While there may be a push to ignore or downplay the recall vote and the fiduciary duty violations, RWA cannot ignore this qualification failure. Damon Suede has no choice but to step down and we ask that he do so on or before the end of business Thursday, January 9, 2020.
Former Presidents of the Board of Directors of Romance Writers of America:
Leslie Kelly (2016-2017)
Dee Davis (2017-2018)
HelenKay Dimon (2018-2019)
Former Members of the Board of Directors of Romance Writers of America:
Carol Prescott (1999-2002) Janelle Denison, (2011-2014)
(2002-2004) Pamela Moran, (2012-2014)
Stephanie Feagan (2005-2010) Barbara Dunlop (2012-2014)
Julie Hurwitz(2005-2011) Victoria Alexander, (2013-2015)
Trish Milburn, (2007-2012) Alyssa Day, (2013-2017)
Lorraine Heath, (2007-2013) Julie Kenner, (2013-2017
Jeanne Adams, (2010-2014) Tessa Dare, (2014-2018)
Cynthia D’Alba (2010-2012) Jamie Beck, (2017-2019)
(2014-2016) Avery Flynn, (2017-2018)
Karin Tabke, (2011-2013) Tessa Dare, (2014-2018)
Julie London (2011-2013) Kelley Armstrong, (2017-2019)
Tracy Garrett (2011-2013)
- List of Damon Suede titles in screenshot, including Lickity Split, Pent Up, Bad Idea, Horn Gate (png)
- Second list of Damon Suede titles in screenshot, including Grown Men, “Seedy Business,” and Hot Head (png)
- Image of Suede’s President-Elect bio indicating one title to be released in 2019
- Image of conversation on Twitter dated December 25, 2019, between Zoe York and Geoff Symon, Suede’s husband, wherein Symon states “Damon Suede has NO book coming out in January. That book does not even exist.”
- Image of addition Twitter conversation between York and Symon, wherein Symon states the book is “not even fully written.”
ETA 5:15pm EST:
Berkley Publishing will not be attending RWA Nationals:
Per twitter reports from a few Sourcebooks authors, Sourcebooks has told its authors via email that they will not be attending RWA national either:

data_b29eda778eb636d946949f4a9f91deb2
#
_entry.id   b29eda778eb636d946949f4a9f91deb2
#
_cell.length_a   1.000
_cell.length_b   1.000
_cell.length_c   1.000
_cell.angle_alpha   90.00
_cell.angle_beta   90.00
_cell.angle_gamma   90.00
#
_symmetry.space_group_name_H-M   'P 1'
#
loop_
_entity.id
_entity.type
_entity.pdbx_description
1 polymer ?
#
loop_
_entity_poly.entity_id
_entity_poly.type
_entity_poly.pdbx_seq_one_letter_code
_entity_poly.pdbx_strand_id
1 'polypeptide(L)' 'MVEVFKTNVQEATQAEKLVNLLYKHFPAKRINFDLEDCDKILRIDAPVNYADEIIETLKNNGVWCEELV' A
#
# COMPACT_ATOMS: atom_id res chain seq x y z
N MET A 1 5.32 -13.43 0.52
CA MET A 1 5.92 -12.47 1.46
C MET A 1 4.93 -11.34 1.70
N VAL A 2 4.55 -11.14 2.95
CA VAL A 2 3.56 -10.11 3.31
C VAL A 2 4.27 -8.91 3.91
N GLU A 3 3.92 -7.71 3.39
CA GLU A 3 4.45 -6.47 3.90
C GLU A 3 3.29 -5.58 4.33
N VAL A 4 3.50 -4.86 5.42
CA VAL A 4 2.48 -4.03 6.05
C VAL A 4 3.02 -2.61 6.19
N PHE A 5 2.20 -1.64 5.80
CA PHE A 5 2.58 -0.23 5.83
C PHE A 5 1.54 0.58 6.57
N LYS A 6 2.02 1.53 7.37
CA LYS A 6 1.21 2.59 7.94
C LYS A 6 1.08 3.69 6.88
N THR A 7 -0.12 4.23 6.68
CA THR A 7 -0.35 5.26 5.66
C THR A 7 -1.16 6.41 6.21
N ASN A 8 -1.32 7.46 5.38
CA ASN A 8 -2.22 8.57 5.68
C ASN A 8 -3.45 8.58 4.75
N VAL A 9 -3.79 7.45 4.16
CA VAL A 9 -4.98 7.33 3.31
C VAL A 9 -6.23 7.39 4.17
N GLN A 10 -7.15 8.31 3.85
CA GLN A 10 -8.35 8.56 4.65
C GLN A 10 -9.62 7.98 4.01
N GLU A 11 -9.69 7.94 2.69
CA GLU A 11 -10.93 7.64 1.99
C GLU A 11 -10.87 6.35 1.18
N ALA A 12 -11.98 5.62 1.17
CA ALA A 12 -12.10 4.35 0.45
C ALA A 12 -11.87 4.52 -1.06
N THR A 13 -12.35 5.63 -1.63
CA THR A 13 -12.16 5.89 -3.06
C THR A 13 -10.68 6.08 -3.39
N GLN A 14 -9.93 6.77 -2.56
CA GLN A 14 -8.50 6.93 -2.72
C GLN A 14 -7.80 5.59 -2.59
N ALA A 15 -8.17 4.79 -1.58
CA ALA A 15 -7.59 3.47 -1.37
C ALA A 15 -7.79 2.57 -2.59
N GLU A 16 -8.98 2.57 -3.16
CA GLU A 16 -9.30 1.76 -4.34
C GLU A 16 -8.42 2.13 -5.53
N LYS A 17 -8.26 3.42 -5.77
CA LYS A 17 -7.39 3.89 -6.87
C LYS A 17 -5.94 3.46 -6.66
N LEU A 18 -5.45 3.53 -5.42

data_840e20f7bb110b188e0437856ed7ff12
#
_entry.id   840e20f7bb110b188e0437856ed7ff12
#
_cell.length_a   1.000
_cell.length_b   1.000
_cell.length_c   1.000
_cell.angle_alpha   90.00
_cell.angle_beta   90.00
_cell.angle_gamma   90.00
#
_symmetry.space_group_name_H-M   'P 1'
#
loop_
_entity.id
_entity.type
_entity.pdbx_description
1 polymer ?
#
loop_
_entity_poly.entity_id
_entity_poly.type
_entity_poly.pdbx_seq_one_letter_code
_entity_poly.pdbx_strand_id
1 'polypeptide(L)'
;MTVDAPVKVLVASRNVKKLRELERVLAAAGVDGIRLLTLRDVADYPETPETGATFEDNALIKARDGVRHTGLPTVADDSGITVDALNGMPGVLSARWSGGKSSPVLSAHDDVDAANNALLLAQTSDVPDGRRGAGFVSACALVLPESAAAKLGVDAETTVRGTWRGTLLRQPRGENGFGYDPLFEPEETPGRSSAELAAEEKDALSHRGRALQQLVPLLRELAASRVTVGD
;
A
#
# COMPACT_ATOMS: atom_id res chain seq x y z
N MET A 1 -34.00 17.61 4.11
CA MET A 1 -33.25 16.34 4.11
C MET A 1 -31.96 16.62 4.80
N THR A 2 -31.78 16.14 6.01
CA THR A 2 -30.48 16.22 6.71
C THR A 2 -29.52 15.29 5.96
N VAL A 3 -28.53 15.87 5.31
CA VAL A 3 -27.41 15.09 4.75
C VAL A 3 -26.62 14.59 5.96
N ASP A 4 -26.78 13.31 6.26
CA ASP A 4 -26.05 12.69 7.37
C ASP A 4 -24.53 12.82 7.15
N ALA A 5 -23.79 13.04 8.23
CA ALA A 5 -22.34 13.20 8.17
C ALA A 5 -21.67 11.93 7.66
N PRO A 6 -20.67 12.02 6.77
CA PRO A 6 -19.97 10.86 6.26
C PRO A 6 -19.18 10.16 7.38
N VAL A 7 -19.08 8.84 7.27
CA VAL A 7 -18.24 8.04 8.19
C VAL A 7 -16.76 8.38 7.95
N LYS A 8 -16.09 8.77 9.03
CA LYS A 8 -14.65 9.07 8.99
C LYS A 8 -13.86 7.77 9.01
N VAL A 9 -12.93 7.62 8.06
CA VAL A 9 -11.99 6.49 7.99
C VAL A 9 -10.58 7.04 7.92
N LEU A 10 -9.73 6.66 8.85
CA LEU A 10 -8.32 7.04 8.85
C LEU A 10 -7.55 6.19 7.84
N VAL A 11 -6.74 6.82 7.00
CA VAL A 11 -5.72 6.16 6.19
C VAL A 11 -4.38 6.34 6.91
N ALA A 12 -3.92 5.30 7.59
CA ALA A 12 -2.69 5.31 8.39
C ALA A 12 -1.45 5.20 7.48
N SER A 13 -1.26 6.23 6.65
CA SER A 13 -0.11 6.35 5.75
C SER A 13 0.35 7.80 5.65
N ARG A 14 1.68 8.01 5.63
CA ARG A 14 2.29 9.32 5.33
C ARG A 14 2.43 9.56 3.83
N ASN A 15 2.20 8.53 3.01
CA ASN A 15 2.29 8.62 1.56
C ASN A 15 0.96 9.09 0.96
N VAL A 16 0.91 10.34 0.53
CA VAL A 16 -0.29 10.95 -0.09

Sourcebooks pulled out of RWA, too.
— Katee Robert – Hook and Tink coming 2/24! (@katee_robert) January 8, 2020
No official statement yet. Stand by.
Update 7:49pm EST:
Via Twitter, Kensington CEO Steven Zacharius has announced they will not participate in RWA Nationals, either:
A statement from Kensington CEO, Steven Zacharius. pic.twitter.com/jzUUS76cZN
— Kensington Books (@KensingtonBooks) January 9, 2020
The letter reads,
We are extremely distressed by the recent events concerning RWA and the magnitude of the problems that persist in the organization. Kensington continues to be a leading advocate for increased diversity and inclusion in publishing. As an industry, it is clear that we have a great deal of work to do. We are committed to supporting our authors, however, we cannot support RWA or the national conference until you are fulfilling your mission to your members.
At this point, the remaining 2019 sponsors are Amazon and its subsidiaries, Sylvia Day, and Kathryn LeVeque.
Macmillan, Simon & Schuster, and Hachette have yet to make any statements regarding RWA National that I’m aware of – but if you have info, by all means, email me.
This post is now over 7300 words long. How is this still going on. How.
First, Macmillan/St. Martin’s Press has announced via statement on Twitter that they will not participate in RWA Nationals this year: